In other words, the arrest, trial and sentencing of Jesus happened in Jerusalem (= Mount Moriah).

Back to Abraham. Why did he name that place in the future tense ‘The LORD will provide’? How could he know that something would be ‘provided’ there in his future that would so precisely mirror the drama of the scene he enacted on Mount Moriah? Think about it – in that drama Isaac is saved from death at the last moment because a lamb dies in his place. Two thousand years later, Jesus is called ‘Lamb of God’ and is arrested and dies on the same spot!  Both Abraham and Moses claimed that it was revealed to them by God.

A Divine Mind Reveals Himself

And indeed it is as though there is a Mind that is connecting these two events separated by 2000 years of history.

The prophecy in the sacrifice of Abraham on mount moriah is a pointer to jesus
The sacrifice of Abraham was a Sign – pointing forward 2000 years – to make us think about the death of Jesus.

But what makes this unique is that the earlier event is pointing to the second event two thousand years later.  We know the earlier was configured to point to the later because the name given by Abraham and Moses was ‘The LORD will provide’ i.e. it looks to the future.  The figure illustrates how the earlier event alludes to the later one and was configured to remind us of the later event.  This is evidence that this Mind is revealing Himself to us by coordinating events though separated by thousands of years.  This is evidence that God has spoken.  Take a look here for a discussion on other possible explanations.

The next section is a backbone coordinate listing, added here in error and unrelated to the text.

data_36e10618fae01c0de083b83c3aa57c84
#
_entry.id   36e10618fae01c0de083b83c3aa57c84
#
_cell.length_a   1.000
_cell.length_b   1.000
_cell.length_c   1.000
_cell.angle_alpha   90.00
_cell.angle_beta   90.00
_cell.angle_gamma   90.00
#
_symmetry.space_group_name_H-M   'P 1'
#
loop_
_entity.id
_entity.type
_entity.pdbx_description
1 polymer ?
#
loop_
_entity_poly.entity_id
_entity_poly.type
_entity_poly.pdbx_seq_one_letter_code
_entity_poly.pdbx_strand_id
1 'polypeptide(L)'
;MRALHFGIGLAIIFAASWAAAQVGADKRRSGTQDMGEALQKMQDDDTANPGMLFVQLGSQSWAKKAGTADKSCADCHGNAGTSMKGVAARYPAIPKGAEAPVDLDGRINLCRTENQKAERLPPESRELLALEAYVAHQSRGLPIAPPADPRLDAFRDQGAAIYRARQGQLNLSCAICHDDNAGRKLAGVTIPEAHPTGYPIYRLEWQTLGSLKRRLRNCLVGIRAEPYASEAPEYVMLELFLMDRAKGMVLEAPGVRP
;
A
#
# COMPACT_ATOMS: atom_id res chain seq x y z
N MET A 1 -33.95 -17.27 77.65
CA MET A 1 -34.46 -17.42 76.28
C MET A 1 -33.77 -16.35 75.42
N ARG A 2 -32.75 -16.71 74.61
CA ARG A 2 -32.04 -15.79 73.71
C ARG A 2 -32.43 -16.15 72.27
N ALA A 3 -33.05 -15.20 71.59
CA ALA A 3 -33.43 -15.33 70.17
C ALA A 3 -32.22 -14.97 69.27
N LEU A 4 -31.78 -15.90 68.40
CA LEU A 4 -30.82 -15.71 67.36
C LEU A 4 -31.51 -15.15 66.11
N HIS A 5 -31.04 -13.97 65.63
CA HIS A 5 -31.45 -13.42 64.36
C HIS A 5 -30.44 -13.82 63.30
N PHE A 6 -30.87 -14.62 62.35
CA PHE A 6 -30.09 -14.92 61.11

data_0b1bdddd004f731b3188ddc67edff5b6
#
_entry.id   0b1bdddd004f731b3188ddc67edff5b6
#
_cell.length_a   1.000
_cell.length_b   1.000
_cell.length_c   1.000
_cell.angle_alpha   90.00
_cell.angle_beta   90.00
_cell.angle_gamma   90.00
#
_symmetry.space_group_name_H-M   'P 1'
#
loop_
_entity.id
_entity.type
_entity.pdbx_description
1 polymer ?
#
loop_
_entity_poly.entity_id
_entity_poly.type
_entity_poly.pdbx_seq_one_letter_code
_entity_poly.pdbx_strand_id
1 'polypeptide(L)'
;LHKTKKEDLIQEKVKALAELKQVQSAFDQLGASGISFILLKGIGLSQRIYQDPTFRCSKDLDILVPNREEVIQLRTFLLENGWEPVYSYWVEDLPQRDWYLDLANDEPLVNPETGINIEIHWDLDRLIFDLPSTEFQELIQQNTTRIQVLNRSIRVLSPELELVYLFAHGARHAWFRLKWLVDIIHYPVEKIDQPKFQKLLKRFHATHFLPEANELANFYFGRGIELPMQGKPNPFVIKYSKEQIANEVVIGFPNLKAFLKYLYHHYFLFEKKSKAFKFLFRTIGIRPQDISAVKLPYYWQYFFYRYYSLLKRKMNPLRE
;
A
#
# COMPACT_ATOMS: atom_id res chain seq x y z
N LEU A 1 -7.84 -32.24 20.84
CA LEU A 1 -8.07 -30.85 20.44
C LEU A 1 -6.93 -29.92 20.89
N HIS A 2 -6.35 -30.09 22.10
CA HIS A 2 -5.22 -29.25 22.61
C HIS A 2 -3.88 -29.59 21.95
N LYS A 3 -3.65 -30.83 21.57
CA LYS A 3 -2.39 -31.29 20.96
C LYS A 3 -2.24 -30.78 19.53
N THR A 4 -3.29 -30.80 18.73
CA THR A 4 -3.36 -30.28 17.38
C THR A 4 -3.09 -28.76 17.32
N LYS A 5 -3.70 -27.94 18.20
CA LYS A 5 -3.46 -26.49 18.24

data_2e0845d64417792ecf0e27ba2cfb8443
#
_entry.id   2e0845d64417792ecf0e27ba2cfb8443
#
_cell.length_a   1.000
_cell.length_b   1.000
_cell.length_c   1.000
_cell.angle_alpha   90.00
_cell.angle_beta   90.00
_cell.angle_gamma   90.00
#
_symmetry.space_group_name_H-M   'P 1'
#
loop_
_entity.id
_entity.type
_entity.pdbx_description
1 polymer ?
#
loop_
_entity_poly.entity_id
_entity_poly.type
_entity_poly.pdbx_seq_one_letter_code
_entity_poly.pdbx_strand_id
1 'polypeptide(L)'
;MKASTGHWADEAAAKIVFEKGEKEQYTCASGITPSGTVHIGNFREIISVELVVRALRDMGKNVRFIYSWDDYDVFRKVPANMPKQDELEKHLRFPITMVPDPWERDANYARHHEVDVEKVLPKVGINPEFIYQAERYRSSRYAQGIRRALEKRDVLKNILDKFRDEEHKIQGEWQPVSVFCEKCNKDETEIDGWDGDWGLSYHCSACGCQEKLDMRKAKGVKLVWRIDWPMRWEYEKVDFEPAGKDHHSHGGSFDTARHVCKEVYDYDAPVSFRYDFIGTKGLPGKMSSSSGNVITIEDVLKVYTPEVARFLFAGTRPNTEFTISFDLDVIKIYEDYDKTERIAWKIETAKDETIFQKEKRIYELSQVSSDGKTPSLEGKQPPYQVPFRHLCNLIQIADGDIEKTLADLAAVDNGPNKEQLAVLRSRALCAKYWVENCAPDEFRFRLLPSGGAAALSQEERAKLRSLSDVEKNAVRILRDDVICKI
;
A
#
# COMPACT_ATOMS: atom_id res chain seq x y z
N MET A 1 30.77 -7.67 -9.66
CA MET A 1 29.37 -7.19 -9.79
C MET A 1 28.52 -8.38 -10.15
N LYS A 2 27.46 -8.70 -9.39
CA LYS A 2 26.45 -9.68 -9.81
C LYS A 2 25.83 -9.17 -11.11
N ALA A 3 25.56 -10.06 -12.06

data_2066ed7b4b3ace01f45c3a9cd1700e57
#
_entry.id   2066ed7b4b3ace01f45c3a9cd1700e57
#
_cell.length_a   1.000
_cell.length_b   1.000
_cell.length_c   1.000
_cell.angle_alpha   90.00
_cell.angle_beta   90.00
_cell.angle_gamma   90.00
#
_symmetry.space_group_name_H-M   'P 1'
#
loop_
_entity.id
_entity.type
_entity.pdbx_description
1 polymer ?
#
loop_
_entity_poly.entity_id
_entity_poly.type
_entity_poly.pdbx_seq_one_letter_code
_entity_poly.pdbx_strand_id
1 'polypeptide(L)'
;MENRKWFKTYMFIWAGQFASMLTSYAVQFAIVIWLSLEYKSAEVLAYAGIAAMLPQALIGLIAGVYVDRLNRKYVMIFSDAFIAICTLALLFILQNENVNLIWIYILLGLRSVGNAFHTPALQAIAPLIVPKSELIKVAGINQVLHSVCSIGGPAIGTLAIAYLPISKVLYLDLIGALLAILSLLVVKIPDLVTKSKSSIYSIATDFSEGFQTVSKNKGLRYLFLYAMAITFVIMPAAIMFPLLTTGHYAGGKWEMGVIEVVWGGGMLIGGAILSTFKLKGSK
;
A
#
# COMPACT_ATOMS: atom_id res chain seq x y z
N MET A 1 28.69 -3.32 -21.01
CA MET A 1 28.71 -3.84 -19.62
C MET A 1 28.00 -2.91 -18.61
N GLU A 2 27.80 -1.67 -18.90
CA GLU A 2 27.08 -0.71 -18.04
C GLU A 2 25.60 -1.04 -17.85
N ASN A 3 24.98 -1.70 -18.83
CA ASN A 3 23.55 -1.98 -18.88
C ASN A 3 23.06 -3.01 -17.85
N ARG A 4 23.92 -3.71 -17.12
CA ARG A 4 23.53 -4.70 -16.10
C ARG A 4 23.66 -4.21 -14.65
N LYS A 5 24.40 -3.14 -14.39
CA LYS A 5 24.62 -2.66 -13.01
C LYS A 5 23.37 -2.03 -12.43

Good News for you and me

But this account is also pertinent to us for more personal reasons. At the end of the exchange God declares to Abraham that

“…and through your offspring all nations on earth will be blessed because you have obeyed me” (Genesis 22:18)

If you belong to one of the ‘nations on earth’ (and you do!) this has to concern you because the promise is that you then can get a ‘blessing’ from God himself!  Even only a possibility of a blessing from God should move us to investigate further.

But how is this ‘blessing’ given?  For starters, the word ‘offspring’ here is in the singular. It is not ‘offsprings’ as in many descendants or peoples, but in the singular as in a ‘he’, not through many people or a group of people as in ‘they’.   Again, this points to Jesus, the offspring of Abraham.  Just like the ram saved Isaac from death by dieing in his place, so the Lamb of God, by his death, saves us from the power of death.  The Good News of the gospel is foreshadowed beyond that of chance coincidences in the remarkable account of the sacrifice of Isaac on Mount Moriah, the same spot where 2000 years later it ‘was provided’

[Click here for this Sign explained to those with an Islamic perspective and an interest in Eid al-Adha and Ibrahim (PBUH).]

 

 

What If God were … One of Us?

In my last Post I dealt with the humanity of Jesus.  The flip-side of this coin is the question about his Divinity.  Was Jesus God? Often, this controversy is argued only from the pages of the New Testament.  But what about Old Testament prophecies?  Long before Jesus came into this world, the prophet Isaiah (again!) had

Isaiah shown in historical timeline. He lived in the period of the rule of the Davidic Kings
Isaiah shown in historical timeline. He lived in the period of the rule of the Davidic Kings

some remarkable things to say about this.  Embedded in the same prophecy of the Virgin birth is this remarkable statement.